Anatomical and physiological outcomes of nocturnal normobaric hyperoxia treatment in a patient with diabetic macular edema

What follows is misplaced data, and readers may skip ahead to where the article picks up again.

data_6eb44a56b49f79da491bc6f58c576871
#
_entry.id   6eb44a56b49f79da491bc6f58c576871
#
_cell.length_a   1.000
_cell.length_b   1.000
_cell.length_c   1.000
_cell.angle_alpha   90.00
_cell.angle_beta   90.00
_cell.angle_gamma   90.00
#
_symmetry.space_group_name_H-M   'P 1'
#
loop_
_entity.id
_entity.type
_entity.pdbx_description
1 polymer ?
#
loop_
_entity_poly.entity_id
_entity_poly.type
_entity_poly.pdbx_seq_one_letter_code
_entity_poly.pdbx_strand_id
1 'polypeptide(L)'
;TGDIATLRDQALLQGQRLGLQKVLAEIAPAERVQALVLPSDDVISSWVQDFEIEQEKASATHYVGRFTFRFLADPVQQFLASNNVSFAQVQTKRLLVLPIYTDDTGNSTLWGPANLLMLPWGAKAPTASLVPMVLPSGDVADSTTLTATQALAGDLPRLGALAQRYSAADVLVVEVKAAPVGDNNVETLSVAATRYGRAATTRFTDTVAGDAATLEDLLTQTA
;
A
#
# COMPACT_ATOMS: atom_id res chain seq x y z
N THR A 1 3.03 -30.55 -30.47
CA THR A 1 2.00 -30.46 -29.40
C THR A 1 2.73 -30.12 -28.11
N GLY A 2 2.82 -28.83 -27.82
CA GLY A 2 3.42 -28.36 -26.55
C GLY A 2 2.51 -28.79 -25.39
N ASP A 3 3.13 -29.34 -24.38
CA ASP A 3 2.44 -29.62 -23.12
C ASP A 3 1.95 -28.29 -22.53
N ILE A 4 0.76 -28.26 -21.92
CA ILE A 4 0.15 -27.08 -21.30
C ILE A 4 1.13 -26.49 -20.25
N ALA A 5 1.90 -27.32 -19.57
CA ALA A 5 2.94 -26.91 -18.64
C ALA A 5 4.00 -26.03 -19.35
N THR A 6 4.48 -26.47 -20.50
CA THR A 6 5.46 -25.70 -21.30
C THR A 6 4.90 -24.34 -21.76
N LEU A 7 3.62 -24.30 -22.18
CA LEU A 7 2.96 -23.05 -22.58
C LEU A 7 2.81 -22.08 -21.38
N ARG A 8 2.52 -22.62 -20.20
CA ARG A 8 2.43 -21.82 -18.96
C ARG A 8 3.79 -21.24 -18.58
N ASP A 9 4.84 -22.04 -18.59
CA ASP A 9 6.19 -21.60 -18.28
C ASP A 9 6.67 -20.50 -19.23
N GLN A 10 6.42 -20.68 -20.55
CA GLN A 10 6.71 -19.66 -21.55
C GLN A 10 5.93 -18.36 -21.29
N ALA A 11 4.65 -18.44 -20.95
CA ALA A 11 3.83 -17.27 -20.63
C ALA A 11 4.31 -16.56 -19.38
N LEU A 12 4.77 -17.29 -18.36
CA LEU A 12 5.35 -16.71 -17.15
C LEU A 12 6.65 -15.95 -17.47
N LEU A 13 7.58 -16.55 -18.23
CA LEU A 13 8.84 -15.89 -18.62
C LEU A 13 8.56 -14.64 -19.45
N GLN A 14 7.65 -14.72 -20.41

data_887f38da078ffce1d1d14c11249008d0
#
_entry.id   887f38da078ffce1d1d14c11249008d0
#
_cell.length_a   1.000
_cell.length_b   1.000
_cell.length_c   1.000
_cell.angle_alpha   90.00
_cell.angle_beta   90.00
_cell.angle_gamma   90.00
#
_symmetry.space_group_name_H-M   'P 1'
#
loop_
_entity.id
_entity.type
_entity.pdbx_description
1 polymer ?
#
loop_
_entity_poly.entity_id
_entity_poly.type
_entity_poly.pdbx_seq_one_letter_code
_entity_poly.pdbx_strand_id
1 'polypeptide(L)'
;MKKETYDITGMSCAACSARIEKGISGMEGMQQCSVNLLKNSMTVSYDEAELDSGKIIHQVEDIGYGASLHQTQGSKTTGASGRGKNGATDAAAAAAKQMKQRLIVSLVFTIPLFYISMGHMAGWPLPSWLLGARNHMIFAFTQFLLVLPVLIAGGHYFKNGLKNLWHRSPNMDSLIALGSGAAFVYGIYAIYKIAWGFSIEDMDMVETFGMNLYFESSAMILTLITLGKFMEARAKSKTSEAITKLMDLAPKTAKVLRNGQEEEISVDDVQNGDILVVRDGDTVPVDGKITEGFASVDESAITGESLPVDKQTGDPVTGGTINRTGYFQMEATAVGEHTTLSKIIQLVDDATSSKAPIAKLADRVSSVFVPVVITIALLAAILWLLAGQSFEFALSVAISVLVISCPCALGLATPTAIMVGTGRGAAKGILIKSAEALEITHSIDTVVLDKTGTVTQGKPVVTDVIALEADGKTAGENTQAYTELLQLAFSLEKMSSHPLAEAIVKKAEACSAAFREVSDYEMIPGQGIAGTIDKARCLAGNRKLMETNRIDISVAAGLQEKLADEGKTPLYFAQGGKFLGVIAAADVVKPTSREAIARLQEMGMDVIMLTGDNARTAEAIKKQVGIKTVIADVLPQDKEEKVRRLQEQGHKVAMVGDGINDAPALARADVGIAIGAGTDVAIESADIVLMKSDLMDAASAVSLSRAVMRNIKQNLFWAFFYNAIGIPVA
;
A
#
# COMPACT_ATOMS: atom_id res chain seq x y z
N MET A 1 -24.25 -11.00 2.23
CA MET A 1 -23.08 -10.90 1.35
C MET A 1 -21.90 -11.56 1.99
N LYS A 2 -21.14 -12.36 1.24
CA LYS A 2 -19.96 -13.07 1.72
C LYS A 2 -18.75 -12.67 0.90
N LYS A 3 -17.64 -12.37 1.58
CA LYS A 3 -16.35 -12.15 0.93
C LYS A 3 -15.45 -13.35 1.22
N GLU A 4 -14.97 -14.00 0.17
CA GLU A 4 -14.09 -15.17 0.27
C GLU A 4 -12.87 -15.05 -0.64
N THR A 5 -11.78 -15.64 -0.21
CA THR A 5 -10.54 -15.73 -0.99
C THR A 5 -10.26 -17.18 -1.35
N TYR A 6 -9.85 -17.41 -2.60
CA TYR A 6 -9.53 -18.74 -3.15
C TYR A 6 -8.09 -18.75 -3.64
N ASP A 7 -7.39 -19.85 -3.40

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PURPOSE: Diabetes Mellitus (DM) is one of the most prevalent metabolic diseases worldwide and can lead to ocular complications such as diabetic retinopathy (DR). As chronic hyperglycemia leads to endothelial pathologies in the retina, diabetic macular edema (DME) develops and worsens visual acuity. Current treatment methods include laser photocoagulation, intravitreal anti-vascular endothelial growth factor (anti-VEGF) injections, and surgical interventions. This case report explores the effects of nocturnal normobaric hyperoxia (NNBH) treatment in a patient with DME. METHODS: A 64-year-old pseudophakic man with bilateral DME regularly treated with anti-VEGF injections was instructed to self-administer 40% fraction of inspired oxygen (FiO2) at 5 liters per minute (LPM) for 6 to 8 hours per day during sleep. Retrospective data of visual acuity (VA), optical coherence tomography (OCT) imaging, and number of injections during a one-year time frame prior to starting NNBH was compared with newly collected data of a one-year time frame while on NNBH. RESULTS: The patient was treated with a total of 12 anti-VEGF injections in the year prior to starting NNBH treatment. After one year of supplemental oxygen, subject’s VA stabilized to 20/20 in both eyes. When comparing average values of OCT data prior to NNBH and during NNBH, all measurements including central macular thickness (CMT), maximum macular thickness (MMT), foveal volume (FV), and total macular volume (TMV) decreased anywhere from 5.4% to 20.3%, reflecting a stabilization of the retina bilaterally. Subject did not require any intravitreal injections during NNBH treatment. After one month of planned cessation of NNBH, DME recurred. CONCLUSION: This model case demonstrates NNBH may be a novel treatment approach in reducing DME and improving VA in patients with DR. NNBH can be a cost-effective, convenient, and accessible therapy for patients with complications from diabetic retinopathy.